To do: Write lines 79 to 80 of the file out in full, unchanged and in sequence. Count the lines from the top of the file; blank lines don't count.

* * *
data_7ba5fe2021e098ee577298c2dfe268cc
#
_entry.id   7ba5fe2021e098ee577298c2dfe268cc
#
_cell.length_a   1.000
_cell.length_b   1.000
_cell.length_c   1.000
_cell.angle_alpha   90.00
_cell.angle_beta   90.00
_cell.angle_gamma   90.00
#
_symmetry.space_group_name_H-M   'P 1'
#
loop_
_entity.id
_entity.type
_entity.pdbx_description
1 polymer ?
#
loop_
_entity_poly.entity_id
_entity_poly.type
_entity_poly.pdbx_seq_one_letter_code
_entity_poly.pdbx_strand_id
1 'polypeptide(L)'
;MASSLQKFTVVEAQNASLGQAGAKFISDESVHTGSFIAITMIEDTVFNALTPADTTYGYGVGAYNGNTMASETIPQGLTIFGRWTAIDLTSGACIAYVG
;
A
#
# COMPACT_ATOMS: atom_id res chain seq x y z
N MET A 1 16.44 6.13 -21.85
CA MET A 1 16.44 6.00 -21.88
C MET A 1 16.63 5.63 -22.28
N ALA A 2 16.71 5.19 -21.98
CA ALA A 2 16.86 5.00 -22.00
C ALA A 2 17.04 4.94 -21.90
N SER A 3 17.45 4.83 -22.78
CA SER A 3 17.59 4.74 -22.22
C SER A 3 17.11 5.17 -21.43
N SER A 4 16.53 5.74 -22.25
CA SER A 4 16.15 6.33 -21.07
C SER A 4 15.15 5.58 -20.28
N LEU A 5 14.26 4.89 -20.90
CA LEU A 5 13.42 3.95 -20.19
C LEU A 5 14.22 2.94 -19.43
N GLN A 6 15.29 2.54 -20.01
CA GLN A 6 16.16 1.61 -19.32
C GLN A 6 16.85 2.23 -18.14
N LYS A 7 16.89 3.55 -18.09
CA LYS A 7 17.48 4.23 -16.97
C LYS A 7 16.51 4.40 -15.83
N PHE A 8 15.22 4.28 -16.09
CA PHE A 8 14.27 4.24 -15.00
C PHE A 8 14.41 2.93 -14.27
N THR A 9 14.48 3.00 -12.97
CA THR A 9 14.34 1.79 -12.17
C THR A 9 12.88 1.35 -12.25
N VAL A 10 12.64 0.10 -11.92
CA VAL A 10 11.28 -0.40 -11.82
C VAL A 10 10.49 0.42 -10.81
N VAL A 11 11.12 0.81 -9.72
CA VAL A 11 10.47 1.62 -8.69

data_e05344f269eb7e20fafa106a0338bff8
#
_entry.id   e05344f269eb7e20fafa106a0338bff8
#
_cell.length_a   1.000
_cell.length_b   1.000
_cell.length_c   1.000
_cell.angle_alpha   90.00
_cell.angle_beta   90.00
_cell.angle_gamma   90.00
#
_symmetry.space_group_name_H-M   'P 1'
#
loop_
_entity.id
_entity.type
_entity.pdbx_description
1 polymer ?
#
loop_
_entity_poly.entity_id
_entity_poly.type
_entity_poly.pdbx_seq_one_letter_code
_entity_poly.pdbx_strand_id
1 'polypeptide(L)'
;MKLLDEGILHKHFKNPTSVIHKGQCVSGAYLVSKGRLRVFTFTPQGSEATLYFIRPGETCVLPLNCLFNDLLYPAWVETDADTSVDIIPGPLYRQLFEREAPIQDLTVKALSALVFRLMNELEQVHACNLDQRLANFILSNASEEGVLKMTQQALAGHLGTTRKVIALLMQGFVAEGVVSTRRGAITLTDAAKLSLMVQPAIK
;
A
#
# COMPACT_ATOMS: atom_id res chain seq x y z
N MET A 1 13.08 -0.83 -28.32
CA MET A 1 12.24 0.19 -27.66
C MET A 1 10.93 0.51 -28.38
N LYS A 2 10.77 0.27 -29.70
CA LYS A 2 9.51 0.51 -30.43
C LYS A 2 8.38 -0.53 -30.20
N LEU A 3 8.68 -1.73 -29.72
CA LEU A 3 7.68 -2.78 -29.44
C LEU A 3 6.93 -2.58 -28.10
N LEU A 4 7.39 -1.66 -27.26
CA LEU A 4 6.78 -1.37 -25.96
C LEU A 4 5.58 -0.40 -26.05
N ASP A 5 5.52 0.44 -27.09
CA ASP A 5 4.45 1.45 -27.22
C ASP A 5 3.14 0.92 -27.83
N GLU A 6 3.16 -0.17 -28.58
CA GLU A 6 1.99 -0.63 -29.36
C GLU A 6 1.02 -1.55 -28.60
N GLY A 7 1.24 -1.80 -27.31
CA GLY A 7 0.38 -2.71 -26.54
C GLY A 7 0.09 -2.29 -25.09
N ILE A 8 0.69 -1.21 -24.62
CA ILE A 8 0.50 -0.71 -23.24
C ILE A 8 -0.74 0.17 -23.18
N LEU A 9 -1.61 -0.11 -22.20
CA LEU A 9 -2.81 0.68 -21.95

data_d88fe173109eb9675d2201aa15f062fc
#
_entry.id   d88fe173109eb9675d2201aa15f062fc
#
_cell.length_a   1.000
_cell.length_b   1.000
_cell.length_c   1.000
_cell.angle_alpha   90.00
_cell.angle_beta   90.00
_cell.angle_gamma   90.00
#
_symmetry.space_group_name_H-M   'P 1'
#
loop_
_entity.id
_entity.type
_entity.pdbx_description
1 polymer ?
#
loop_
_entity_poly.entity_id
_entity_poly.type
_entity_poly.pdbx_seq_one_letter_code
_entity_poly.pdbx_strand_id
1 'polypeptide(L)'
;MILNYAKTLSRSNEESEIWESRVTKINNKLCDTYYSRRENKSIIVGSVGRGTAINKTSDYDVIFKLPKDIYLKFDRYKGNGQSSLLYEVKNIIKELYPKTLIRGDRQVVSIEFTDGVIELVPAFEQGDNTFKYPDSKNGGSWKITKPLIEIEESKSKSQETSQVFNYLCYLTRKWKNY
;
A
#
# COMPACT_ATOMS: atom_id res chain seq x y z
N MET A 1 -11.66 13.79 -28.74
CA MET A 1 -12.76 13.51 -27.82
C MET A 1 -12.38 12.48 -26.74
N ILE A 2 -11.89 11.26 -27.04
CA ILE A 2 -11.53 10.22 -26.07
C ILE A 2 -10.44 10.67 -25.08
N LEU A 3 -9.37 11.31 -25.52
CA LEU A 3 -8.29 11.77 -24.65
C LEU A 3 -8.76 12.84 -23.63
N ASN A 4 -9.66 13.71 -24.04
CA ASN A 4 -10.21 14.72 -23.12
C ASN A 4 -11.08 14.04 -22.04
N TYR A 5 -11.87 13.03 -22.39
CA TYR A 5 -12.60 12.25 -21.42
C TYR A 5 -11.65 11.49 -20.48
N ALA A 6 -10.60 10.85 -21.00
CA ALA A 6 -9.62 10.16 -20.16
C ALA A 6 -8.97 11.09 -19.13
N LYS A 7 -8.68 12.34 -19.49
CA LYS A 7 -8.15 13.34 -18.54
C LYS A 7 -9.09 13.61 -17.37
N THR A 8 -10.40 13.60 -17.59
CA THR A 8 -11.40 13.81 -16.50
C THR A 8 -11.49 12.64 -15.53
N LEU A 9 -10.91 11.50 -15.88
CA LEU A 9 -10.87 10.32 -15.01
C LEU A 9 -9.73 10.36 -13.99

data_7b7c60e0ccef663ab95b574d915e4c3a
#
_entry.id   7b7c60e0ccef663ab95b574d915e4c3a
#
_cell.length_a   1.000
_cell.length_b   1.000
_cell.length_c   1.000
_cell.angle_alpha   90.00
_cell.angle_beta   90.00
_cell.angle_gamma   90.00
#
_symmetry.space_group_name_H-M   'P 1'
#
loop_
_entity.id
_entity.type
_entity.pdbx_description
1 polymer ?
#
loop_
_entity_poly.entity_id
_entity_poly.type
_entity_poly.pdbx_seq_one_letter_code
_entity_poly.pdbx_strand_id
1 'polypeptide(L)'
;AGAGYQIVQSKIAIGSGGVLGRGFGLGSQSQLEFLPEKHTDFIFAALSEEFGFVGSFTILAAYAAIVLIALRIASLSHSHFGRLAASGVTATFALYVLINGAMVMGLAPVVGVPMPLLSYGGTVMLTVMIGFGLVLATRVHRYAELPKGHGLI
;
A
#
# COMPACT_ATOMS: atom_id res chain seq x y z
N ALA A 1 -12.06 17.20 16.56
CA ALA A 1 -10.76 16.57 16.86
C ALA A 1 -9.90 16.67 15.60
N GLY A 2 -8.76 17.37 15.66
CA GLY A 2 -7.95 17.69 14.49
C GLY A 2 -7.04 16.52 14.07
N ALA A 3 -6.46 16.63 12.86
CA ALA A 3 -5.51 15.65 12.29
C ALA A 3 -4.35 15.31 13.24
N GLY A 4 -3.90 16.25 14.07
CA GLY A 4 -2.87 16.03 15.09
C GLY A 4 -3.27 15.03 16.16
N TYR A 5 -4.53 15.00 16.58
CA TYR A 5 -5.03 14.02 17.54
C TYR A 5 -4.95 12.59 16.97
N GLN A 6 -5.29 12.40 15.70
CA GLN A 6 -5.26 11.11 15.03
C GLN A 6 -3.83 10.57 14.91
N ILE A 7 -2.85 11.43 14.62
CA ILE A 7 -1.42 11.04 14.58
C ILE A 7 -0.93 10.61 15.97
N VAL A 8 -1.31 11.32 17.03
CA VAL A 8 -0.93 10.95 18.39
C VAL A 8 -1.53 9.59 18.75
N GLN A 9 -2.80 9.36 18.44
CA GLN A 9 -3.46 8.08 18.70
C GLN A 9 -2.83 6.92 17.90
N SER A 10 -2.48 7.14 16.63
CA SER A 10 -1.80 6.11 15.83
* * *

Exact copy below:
_entity.pdbx_description
1 polymer ?